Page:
5 Movie Landmarks Worth the Visit (and 2 to Skip)
So many movie locations, so little time. We drilled down our movie location must-sees to Los Angeles spots that are not only from films we enjoyed but also are places we want to hang out. (That’s why we're skipping the Bates House from Psycho—sorry, Universal Studios tour.) From the hills to the beach, here’s where visit and it’s totally OK to skip.
Go: Cicada restaurant from “Pretty Woman”
Remember the scene where Julia Roberts’s character wrestles with a ricocheting snail? That was filmed at this Northern Italian restaurant downtown, which today is decorated in that same opulent style. Order the escargot for that decadent ’80s flair, but don’t fuss too much over the salad fork (no one really cares which fork you use).
617 S. Olive St.; 213-488-9488 or cicadarestaurant.com
GO: The Bradbury Building from “Blade Runner”
The interior is the site of an inventor’s workshop, and the roof is where a climactic battle ensues in the 1982 cult sci-fi film. Built almost a century before the film, this 1893 building is the perfect film noir backdrop with its marble staircase and a domed window that refracts moody light onto wrought-iron grillwork.
GO: Chemosphere from “Charlie’s Angels” and “Iron Man”
This big, round house on stilts is where Cameron Diaz saves Drew Barrymore from a terribly bad date with villain Sam Rockwell, serving up the immortal line, “Do you know how hard it is to find a quality man in Los Angeles?” You can visit the space-age-chic property, built in 1960, which is currently the Los Angeles home of German publisher Benedikt Taschen, although you get a great view just from going to the street address and looking up.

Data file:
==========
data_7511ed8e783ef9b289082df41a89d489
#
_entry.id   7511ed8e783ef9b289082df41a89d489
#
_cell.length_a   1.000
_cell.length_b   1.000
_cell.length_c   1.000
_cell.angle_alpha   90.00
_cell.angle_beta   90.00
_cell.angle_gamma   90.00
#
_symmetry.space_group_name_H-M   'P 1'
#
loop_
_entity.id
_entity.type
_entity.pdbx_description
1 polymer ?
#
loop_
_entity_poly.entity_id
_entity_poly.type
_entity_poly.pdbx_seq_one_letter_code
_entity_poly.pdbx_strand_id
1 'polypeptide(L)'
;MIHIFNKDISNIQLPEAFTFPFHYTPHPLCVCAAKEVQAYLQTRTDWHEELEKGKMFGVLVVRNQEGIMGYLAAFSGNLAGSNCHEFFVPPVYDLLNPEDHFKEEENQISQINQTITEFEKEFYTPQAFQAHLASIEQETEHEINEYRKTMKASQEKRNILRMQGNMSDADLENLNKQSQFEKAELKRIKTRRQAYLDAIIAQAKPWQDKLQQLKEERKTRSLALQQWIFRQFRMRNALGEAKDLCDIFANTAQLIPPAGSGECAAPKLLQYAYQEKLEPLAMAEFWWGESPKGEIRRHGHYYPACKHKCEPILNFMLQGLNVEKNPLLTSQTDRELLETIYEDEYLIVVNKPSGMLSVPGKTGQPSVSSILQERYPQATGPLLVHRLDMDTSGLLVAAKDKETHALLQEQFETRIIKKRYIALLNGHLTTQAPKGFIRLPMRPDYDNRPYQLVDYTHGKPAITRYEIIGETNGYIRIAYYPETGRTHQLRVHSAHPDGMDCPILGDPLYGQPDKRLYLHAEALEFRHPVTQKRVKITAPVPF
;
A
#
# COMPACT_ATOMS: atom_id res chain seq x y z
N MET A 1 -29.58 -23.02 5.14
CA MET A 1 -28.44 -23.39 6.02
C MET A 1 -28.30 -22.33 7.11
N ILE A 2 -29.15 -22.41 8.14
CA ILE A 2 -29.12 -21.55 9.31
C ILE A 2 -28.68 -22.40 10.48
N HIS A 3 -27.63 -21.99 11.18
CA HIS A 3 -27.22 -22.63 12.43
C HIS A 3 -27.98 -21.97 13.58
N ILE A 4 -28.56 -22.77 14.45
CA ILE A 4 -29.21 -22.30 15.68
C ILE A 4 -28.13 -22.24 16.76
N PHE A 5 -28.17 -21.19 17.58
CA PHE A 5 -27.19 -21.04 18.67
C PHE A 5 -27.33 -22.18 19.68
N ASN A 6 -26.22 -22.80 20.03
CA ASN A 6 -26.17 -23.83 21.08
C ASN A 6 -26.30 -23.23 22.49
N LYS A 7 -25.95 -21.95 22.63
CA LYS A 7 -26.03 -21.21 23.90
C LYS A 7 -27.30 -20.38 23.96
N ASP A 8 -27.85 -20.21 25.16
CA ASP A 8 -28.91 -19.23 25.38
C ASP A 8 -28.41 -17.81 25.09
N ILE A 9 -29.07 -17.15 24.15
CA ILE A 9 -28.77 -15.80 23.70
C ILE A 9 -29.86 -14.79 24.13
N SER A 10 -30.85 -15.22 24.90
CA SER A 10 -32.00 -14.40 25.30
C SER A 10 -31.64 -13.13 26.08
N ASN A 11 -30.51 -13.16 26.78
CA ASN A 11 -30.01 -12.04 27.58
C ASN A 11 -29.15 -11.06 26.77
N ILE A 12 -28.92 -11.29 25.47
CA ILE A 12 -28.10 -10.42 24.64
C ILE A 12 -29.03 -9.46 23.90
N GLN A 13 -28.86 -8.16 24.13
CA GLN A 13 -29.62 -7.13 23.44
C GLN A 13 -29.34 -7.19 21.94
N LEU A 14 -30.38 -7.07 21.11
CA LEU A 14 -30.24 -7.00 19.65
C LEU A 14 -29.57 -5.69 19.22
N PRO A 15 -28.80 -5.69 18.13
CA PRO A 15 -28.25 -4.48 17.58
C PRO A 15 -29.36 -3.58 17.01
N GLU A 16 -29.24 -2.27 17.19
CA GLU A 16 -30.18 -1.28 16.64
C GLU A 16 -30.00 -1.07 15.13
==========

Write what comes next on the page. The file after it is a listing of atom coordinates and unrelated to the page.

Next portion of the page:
7776 Tennyson Dr.; laconservancy.org
Go: The Chateau Marmont from “Somewhere”
This one’s a no-brainer, since director Sofia Coppola’s moody 2010 film about a movie star’s relationship with his tween daughter is set almost entirely on the grounds of this hotel, where you can eat lunch on the patio and watch stars being interviewed for celebrity profiles. Take the elevator up to the fifth floor and linger outside room 59, where lead character Johnny Marco (Stephen Dorff) stayed, and walk by the pool, where he suns himself with his daughter, played by Elle Fanning.
8221 Sunset Blvd., Hollywood; 323-656-1010 or chateaumarmont.com
Go: Abalone Cove Shoreline Park from “Inception”
In this Rubik’s Cube of a film by David Fincher, Leonardo DiCaprio’s character walks along a beach where buildings that look like cliffs tumble into the sea. Walk along this gorgeous waterside in Rancho Palos Verdes, where the cliffs are stable, earthquakes notwithstanding.
5970 Palos Verdes Dr. S., Rancho Palos Verdes; rpvca.gov
Skip: Stone Canyon Reservoir from “Chinatown”
The spot where detective Jake Gittes (Jack Nicholson) gets his nose sliced for snooping around is called Oak Pass Reservoir in the film, but we know it’s really Stone Canyon Reservoir. As far as overlooks go, this one is meh; better to hit the Universal City Overlook at Mulholland and Nichols Canyon Road.
13931 Mulholland Dr.; lamountains.com
SKIP: Cathy’s Corner in Griffith Park FROM “LA LA LAND”
It seems like a good idea to recreate the delightful soft-shoe routine of the star-crossed lovers, but in reality, you’d have to hike more than two miles up Mt. Hollywood Drive on a street with no shoulder. (Plus, the bench and street lamp were just production props.) Better to go visit Griffith Observatory, which is also in the park, has ample parking and was another place the movie duo danced.
Griffith Park, 4730 Crystal Springs Dr.; 323-913-4688 or laparks.org